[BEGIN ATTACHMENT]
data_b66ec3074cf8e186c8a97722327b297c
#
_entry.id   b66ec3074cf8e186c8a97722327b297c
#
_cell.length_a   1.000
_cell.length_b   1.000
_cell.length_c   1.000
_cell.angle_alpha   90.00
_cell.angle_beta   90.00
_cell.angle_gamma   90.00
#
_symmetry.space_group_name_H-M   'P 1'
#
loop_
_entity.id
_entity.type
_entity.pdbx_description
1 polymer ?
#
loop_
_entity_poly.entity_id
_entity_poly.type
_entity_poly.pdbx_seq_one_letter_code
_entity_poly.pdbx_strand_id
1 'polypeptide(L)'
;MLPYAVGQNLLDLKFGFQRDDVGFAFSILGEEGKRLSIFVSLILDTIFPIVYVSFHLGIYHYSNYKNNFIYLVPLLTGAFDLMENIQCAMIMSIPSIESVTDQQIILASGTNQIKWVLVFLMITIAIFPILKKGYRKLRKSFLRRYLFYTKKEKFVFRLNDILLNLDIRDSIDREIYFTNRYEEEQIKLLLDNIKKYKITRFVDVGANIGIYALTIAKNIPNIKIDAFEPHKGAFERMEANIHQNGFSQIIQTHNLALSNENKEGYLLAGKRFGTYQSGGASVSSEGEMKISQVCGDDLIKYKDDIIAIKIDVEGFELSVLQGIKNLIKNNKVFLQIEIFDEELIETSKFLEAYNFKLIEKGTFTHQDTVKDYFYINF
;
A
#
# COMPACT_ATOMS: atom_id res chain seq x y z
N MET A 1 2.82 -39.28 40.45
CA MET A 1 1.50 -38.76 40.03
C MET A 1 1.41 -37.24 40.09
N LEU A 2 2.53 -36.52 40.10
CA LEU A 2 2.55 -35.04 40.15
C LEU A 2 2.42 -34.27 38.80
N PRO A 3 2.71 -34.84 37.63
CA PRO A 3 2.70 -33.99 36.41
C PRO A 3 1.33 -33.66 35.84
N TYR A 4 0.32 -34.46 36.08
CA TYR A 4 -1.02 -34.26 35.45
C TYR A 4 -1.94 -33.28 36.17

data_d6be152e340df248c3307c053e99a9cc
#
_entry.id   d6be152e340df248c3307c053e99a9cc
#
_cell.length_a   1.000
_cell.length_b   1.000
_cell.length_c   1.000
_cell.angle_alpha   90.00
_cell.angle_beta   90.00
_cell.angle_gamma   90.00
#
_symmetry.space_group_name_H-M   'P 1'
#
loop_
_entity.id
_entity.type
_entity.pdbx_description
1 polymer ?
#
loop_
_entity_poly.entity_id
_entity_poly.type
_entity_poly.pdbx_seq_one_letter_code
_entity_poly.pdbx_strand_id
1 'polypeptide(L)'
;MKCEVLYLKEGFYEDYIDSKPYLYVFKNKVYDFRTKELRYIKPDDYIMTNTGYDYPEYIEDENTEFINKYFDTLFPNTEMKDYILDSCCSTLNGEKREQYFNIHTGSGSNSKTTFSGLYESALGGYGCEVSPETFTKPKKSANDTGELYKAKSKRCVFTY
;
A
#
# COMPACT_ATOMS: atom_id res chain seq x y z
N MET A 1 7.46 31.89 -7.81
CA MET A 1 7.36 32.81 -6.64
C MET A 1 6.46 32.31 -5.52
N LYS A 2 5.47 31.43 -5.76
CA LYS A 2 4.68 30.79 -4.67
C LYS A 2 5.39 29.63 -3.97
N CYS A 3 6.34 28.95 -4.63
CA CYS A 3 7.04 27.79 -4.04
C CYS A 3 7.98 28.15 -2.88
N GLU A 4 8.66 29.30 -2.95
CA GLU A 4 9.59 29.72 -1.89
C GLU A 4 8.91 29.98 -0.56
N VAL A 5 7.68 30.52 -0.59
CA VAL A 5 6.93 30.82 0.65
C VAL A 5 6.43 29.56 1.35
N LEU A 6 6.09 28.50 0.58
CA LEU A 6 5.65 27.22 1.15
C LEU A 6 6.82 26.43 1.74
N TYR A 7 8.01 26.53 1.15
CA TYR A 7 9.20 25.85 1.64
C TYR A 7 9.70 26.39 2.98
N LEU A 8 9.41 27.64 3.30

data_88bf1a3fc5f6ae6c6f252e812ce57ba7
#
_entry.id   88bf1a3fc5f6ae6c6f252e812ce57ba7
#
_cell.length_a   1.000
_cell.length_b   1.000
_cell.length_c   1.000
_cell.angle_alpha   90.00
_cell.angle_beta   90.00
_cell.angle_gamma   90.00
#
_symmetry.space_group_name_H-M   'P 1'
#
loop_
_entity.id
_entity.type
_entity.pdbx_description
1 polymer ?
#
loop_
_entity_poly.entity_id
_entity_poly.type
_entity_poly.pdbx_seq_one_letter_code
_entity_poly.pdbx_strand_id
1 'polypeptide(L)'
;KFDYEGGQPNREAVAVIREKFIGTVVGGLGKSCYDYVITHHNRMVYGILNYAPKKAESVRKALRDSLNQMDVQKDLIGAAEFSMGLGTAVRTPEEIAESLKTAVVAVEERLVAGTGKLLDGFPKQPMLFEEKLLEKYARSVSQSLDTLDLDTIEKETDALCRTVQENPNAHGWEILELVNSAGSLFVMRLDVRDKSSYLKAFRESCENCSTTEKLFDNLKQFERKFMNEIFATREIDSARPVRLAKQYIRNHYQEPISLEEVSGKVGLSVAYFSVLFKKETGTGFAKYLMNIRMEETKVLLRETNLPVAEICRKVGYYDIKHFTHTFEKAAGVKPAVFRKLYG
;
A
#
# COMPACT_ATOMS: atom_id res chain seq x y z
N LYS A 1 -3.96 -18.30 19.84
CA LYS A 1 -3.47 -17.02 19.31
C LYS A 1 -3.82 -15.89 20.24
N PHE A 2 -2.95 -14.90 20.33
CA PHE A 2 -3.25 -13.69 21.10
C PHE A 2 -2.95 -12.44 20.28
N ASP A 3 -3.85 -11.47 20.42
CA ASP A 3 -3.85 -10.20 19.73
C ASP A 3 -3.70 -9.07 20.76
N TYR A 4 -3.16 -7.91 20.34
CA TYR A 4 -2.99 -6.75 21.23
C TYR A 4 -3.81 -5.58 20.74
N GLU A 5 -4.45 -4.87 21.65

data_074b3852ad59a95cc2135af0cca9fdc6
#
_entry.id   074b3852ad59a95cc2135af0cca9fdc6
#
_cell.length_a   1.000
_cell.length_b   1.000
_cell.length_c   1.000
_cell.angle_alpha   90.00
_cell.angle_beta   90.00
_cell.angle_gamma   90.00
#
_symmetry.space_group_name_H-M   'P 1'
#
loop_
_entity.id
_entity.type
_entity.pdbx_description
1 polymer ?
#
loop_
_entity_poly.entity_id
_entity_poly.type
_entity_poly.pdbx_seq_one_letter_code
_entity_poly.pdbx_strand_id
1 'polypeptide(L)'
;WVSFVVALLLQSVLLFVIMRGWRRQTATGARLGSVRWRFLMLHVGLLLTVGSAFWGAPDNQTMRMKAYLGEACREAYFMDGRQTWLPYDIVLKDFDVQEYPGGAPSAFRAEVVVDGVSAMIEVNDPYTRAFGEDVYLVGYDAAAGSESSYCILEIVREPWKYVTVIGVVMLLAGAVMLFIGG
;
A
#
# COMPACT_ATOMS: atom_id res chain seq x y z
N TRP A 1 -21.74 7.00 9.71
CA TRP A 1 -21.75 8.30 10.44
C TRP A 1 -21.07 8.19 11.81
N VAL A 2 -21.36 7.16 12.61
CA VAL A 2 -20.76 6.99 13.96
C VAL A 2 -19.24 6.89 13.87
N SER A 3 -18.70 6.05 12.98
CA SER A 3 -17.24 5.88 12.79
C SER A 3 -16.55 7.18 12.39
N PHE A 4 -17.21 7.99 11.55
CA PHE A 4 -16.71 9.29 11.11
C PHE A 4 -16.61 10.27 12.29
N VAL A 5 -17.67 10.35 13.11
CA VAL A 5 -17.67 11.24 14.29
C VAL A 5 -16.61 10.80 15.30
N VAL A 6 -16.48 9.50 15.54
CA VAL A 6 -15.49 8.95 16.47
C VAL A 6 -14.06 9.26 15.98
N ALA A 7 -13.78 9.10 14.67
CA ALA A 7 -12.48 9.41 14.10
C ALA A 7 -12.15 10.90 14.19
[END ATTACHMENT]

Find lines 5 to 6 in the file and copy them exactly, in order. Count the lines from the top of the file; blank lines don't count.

_cell.length_a   1.000
_cell.length_b   1.000